Why I Can't Just Give My Baby A Bottle – Ways To Help Out A Nursing Mother

It’s 0-dark-thirty hours. You’ve been days without sleep and you’re exhausted; a bit of rest here, a bit there, never enough to make a dent in the deprivation you’ve accumulated since your assignment. Yesterday’s grime from the trenches clings to your skin. Your body aches, your chest especially – which feels as if tiny bullets have been lobbed at the most tender and vulnerable part of yourself. Wailing pierces the still night, but you can’t tell if the sound is your own or from some unearthly, helpless creature camped outside your bed. You stumble to investigate, wondering if there’s an end in sight.

No, I didn’t just describe a scene out of [insert war movie here]. I described the life of a nursing mom. “But Victoria! I thought you’re all breast-is-best and crunchy I-didn’t-want-an-epidural-thank-you-very-much. What happened!?”

What happened is reality hit me smack-dab in the forehead.

Breastfeeding can be tough. One of my favorite sound bytes from the recent documentary Breastmilk is a woman who claims “you have to almost be mean about it” when describing the determination to breastfeed. I get that. It takes heart.

But, listen. If anyone knows they are in need of some TLC, it’s nursing moms.

You don’t have to tell a nursing mom she needs a break.

She knows.

What she doesn’t know is how to take one.

Breastfeeding moms often hear the refrain, “Can’t you just give that baby bottle?” Sounds simple enough, but the reality is a bit more complicated. First off, a nursing mom has to produce a bottle. Pumping is no fun. And, believe it or not, it’s difficult. In some cases a mom might pump for several session before she produces enough milk to make a bottle. Then there’s the issue of whether or not her nursling will even take a bottle (many don’t). If a mom does pump enough milk to seize a getaway and if her baby’s down with it, then there’s the issue of expressing milk while she’s gone. Breastfeeding moms have to express milk often, or serious complications could happen. If nursing in public remains controversial, you can bet your darn skippy that pumping in public is unthinkable. And another consideration, some babies experience particularly clingy stages. If baby has a meltdown every time mom leaves the room, separating the two might be painful for everybody. Remember, babies have only been doing this Earth thing for a few months. And, frankly, how would you feel if your refrigerator sprouted legs and walked out of the room? You’d probably be a bit upset yourself!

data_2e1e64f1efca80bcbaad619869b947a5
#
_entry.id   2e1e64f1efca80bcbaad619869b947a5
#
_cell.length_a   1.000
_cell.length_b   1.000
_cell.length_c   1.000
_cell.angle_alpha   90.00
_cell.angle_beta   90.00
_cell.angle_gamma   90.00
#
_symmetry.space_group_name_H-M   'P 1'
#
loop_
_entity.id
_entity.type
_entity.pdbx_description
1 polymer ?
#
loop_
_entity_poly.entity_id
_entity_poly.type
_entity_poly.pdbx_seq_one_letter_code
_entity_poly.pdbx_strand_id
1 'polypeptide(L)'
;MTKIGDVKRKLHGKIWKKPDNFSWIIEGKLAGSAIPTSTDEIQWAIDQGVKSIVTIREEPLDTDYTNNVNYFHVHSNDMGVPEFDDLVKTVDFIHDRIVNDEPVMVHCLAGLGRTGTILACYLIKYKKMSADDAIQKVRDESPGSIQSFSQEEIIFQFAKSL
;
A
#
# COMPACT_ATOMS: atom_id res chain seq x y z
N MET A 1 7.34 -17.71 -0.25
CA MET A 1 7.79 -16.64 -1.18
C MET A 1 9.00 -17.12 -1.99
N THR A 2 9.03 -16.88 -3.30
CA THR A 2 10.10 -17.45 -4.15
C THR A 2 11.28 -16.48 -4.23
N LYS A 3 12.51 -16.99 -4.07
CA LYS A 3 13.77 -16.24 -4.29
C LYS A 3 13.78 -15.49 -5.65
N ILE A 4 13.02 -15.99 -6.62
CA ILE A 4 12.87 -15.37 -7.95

Nursing moms know they need a break. They appreciate you offering to give them one. But it needs to be on the right terms. I’ve been very blessed with friends and family eager to help as I breastfeed my daughter. It takes some planning, but there are many ways to help out a nursing mother.

ways to help out a nursing mother


Ways To Help Out a Nursing Mother:

  • Assist with non-feeding baby care. While feeding baby does consume a substantial amount of time, especially during the early months, a baby has so many other needs! Offer to take baby on a walk, give him a bath, change her diapers, or rock baby to sleep. Even taking one of these responsibilities will give mom a few moments of rest and recovery!
  • Hold baby while she gets things done. Sometimes moms don’t want you to do their housework for them. I’m very much this way! In my postpartum time I would much rather our guests hold the baby while I swapped a load of laundry. It gave me a sense of accomplishment.
  • Do housework while she cuddles with baby. I realize this tip is contradictory to the previous. Some moms might prefer to hangout with her new bundle of joy while you take care of a few chores. You can totally make that happen! Which brings up the next point.
  • Ask her what she needs. Sometimes the best way you can be helpful is to simply ask the nursing mother what would help her most and make it happen.